Why is Khan blaming the West for his downfall?
Pakistan Prime Minister Imran Khan has claimed that a foreign conspiracy is being hatched to topple his government amid an upcoming no-confidence vote against him.
In a public rally on Sunday, Khan spoke about a "letter" from a "foreign power" as "proof" of the conspiracy.
The center-right premier accuses Pakistani opposition parties of colluding with the West to oust him.
"We have been threatened in writing, but we will not compromise on national interests," he said, without naming the country in question.
On Wednesday, Khan discussed the alleged document with some local journalists but didn't show it to them, in compliance with the national security act.
"The letter is quite serious and threatening," Information Minister Fawad Chaudhry told DW.
Khan alleges foreign interference amid no-confidence vote
Khan's supporters are claiming that the US is trying to destabilize the government.
The US State Department has denied these reports and said "there is no truth to these allegations."
Analysts say Khan is trying to turn the public against the opposition by accusing the West.
"Bringing foreign policy into the public domain could be disastrous. The government's position on this matter is damaging for Pakistan," Abdul Basit, former Pakistan High Commissioner to India and former ambassador to Germany, told DW.
Basit added that diplomatic norms don't allow foreign officials to make statements against other countries and their governments.
Khan is facing the toughest political challenge of his three-and-a-half year tenure as prime minister, with many lawmakers from his Pakistan Tehreek-e-Insaf (PTI) party and key coalition allies supporting a no-confidence vote in parliament set for April 4.
Opposition parties blame Khan for economic mismanagement and a crack down on political opponents and civil society activists. Since Khan took reins of the country in 2018, inflation and unemployment have increased manifold.
Khan's anti-US posturing
Analysts say that Pakistan is heading toward early election regardless of the outcome of the no-confidence vote, and that Khan believes anti-US rhetoric could help escort him back to power should the country go to early polls.
"I would be quite surprised if a foreign country had so much at stake in Pakistan these days that it would be willing to orchestrate an effort to oust Khan," Michael Kugelman, a South Asia expert at the Washington-based Woodrow Wilson Center for Scholars, told DW.
"One could talk about all the meddling that the US has done in the past, but given everything it has on its plate right now, it seems questionable that it would suddenly accord special significance to the internal politics of Pakistan," he added.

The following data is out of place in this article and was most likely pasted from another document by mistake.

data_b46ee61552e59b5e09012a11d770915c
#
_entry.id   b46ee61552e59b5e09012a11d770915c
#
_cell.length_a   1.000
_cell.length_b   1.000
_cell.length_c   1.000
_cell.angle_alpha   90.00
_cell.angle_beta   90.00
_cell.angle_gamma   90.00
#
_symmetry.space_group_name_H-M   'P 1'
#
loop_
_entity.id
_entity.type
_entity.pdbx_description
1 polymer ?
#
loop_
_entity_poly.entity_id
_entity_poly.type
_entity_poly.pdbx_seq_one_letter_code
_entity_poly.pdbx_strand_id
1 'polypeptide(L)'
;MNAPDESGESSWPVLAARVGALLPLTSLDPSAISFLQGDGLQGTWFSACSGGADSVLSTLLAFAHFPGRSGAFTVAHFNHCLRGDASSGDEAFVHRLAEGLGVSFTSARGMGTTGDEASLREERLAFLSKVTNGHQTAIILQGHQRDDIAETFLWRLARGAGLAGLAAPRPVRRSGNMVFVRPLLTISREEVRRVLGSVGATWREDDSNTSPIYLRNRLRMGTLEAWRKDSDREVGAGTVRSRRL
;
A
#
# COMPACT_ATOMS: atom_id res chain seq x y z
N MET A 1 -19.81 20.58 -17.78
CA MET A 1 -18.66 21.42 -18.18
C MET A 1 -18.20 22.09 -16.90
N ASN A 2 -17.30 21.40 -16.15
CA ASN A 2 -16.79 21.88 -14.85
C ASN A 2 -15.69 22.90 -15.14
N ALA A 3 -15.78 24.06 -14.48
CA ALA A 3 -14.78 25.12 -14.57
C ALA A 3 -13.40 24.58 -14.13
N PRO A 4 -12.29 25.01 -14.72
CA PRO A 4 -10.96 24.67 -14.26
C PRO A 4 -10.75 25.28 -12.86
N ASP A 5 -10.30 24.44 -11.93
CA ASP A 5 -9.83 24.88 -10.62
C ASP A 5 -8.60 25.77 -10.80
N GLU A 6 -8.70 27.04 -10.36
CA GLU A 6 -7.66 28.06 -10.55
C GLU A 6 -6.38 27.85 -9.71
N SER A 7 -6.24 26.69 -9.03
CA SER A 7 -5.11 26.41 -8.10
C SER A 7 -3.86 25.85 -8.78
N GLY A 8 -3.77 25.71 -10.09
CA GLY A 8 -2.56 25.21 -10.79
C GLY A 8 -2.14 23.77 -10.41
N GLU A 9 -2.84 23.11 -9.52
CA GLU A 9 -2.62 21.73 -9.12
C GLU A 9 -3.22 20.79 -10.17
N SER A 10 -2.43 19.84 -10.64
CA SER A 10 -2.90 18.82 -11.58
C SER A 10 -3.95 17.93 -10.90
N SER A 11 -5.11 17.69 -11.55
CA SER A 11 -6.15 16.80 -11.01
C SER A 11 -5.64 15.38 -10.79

Mosharraf Zaidi, a Pakistani political analyst, says that a "standard diplomatic cable is being used as a political instrument" in an attempt to save Khan's government.
"The premier has clearly chosen an anti-West platform for the next elections," he added.
Khan visited Moscow last month and held a meeting with President Vladimir Putin the same day Russia invaded Ukraine. Since then, Khan has been presenting himself as an "anti-West" leader to his supporters, the one who has the guts to stand up against "imperialists."
"Khan has likely already annoyed quite a few countries because of his sharp anti-West criticism in recent weeks. For Khan's government to now imply that the US has sought regime change in Pakistan certainly won't play well in Washington," Kugelman underlined.
"I also imagine this messaging has made the Pakistani military unhappy. The generals appear more positive about the idea of a continued partnership with the US than the civilian leadership does," he added.
Khan 'on his own now'
The Pakistani military has so far remained neutral in the political crisis. Analysts say this has put Khan in a vulnerable position, as he has tried to use generals' support to thwart previous conflicts.
"I don't think that Khan can expect to be rescued by the military at this point. His relationship with army chief General Qamar Javed Bajwa appears to be irreparable, and the broader military likely isn't pleased with him either. Khan is on his own now," Kugelman said.
"He has blamed the opposition and external forces for his predicament, but at the end of the day he only has himself to blame. And that's not only because of his governance failures but also because of his refusal to reach across the aisle and work with rivals. He has remained a highly partisan prime minister, and at a moment when he needs all the help he can get, he's struggling," he added.
Edited by: Shamil Shams